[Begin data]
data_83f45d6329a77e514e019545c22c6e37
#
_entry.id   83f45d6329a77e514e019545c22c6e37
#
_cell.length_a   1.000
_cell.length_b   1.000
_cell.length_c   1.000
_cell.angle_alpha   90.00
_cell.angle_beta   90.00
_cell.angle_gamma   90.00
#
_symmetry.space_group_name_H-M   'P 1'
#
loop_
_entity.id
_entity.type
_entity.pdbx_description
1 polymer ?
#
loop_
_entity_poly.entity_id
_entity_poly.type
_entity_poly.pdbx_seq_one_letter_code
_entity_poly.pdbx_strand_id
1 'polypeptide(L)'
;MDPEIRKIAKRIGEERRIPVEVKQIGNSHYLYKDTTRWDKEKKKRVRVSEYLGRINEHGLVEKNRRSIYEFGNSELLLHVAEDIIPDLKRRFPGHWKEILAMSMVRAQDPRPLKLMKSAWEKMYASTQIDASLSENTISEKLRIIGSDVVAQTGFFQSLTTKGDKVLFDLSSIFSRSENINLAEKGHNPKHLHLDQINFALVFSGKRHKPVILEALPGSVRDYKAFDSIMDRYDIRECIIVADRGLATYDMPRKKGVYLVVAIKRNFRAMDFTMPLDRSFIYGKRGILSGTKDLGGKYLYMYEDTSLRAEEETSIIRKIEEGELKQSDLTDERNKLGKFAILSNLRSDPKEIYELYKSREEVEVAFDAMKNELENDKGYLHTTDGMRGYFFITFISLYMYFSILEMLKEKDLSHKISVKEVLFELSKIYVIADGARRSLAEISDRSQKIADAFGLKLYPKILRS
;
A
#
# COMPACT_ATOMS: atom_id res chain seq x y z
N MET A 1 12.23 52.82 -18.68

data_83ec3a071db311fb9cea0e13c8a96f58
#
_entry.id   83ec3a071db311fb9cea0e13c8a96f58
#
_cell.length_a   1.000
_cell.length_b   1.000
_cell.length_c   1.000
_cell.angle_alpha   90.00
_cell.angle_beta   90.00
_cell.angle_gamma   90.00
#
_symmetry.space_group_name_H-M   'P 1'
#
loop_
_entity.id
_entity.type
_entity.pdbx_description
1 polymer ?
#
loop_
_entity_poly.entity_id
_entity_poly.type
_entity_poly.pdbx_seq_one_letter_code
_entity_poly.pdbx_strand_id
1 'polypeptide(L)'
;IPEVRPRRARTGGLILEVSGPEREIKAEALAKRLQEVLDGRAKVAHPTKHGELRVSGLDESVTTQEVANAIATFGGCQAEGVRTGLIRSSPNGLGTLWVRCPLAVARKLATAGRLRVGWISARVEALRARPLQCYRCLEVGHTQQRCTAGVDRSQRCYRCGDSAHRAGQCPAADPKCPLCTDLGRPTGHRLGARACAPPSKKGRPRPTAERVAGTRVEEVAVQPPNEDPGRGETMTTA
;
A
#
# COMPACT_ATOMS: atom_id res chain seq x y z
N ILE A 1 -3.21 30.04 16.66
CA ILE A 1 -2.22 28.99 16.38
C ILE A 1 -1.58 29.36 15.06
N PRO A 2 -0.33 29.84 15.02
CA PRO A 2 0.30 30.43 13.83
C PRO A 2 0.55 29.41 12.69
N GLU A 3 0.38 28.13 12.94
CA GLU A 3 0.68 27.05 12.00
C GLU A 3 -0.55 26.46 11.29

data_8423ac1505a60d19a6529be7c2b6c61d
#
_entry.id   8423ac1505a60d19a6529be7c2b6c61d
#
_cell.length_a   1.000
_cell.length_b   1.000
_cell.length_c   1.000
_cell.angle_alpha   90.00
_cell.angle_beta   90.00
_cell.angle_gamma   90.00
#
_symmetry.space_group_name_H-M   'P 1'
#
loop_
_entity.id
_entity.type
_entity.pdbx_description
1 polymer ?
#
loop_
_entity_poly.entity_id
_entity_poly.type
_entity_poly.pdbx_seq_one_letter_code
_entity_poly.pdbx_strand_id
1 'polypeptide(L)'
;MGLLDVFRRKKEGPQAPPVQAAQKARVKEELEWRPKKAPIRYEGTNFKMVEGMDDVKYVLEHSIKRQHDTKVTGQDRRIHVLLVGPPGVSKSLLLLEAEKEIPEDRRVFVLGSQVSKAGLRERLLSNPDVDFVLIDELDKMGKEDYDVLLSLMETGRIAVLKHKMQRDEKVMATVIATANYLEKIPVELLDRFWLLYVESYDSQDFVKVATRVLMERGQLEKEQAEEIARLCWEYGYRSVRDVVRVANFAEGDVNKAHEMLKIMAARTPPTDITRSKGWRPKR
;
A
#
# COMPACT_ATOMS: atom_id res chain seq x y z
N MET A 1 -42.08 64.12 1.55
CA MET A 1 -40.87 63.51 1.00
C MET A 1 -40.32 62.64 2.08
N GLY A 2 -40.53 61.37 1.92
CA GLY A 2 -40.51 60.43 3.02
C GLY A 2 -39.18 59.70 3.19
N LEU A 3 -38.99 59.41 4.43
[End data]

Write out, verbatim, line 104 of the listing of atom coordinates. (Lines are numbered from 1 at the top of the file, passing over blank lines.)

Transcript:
N GLY A 2 -40.53 61.37 1.92